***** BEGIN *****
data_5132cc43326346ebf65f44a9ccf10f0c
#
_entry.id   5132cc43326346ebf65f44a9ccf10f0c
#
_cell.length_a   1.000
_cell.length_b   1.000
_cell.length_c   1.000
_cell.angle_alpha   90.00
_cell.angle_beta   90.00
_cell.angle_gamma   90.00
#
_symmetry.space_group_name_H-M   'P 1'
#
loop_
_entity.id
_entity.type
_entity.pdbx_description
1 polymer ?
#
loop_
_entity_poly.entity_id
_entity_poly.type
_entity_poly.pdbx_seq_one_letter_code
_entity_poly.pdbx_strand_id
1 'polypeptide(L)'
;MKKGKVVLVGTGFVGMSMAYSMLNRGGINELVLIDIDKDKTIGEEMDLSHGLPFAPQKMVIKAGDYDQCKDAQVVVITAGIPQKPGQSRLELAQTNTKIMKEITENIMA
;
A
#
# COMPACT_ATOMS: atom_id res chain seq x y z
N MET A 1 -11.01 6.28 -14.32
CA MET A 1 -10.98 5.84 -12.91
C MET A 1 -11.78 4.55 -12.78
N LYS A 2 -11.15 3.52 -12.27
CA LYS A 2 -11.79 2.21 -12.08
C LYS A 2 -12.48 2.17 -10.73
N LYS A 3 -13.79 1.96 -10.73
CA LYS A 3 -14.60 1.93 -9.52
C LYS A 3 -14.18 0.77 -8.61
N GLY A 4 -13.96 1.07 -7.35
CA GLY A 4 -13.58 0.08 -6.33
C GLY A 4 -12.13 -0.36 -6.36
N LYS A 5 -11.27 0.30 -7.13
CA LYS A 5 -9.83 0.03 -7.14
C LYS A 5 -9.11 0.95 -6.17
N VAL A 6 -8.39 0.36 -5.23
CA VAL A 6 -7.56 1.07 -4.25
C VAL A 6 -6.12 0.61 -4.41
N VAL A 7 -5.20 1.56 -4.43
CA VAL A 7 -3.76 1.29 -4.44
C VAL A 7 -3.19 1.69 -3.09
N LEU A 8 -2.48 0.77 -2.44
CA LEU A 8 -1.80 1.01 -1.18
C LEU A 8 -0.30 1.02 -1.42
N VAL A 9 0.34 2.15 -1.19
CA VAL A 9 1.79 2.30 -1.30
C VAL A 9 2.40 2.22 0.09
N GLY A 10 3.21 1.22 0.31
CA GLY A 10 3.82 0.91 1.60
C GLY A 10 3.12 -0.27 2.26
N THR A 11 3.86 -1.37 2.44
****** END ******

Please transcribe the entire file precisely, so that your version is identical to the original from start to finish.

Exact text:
data_5132cc43326346ebf65f44a9ccf10f0c
#
_entry.id   5132cc43326346ebf65f44a9ccf10f0c
#
_cell.length_a   1.000
_cell.length_b   1.000
_cell.length_c   1.000
_cell.angle_alpha   90.00
_cell.angle_beta   90.00
_cell.angle_gamma   90.00
#
_symmetry.space_group_name_H-M   'P 1'
#
loop_
_entity.id
_entity.type
_entity.pdbx_description
1 polymer ?
#
loop_
_entity_poly.entity_id
_entity_poly.type
_entity_poly.pdbx_seq_one_letter_code
_entity_poly.pdbx_strand_id
1 'polypeptide(L)'
;MKKGKVVLVGTGFVGMSMAYSMLNRGGINELVLIDIDKDKTIGEEMDLSHGLPFAPQKMVIKAGDYDQCKDAQVVVITAGIPQKPGQSRLELAQTNTKIMKEITENIMA
;
A
#
# COMPACT_ATOMS: atom_id res chain seq x y z
N MET A 1 -11.01 6.28 -14.32
CA MET A 1 -10.98 5.84 -12.91
C MET A 1 -11.78 4.55 -12.78
N LYS A 2 -11.15 3.52 -12.27
CA LYS A 2 -11.79 2.21 -12.08
C LYS A 2 -12.48 2.17 -10.73
N LYS A 3 -13.79 1.96 -10.73
CA LYS A 3 -14.60 1.93 -9.52
C LYS A 3 -14.18 0.77 -8.61
N GLY A 4 -13.96 1.07 -7.35
CA GLY A 4 -13.58 0.08 -6.33
C GLY A 4 -12.13 -0.36 -6.36
N LYS A 5 -11.27 0.30 -7.13
CA LYS A 5 -9.83 0.03 -7.14
C LYS A 5 -9.11 0.95 -6.17
N VAL A 6 -8.39 0.36 -5.23
CA VAL A 6 -7.56 1.07 -4.25
C VAL A 6 -6.12 0.61 -4.41
N VAL A 7 -5.20 1.56 -4.43
CA VAL A 7 -3.76 1.29 -4.44
C VAL A 7 -3.19 1.69 -3.09
N LEU A 8 -2.48 0.77 -2.44
CA LEU A 8 -1.80 1.01 -1.18
C LEU A 8 -0.30 1.02 -1.42
N VAL A 9 0.34 2.15 -1.19
CA VAL A 9 1.79 2.30 -1.30
C VAL A 9 2.40 2.22 0.09
N GLY A 10 3.21 1.22 0.31
CA GLY A 10 3.82 0.91 1.60
C GLY A 10 3.12 -0.27 2.26
N THR A 11 3.86 -1.37 2.44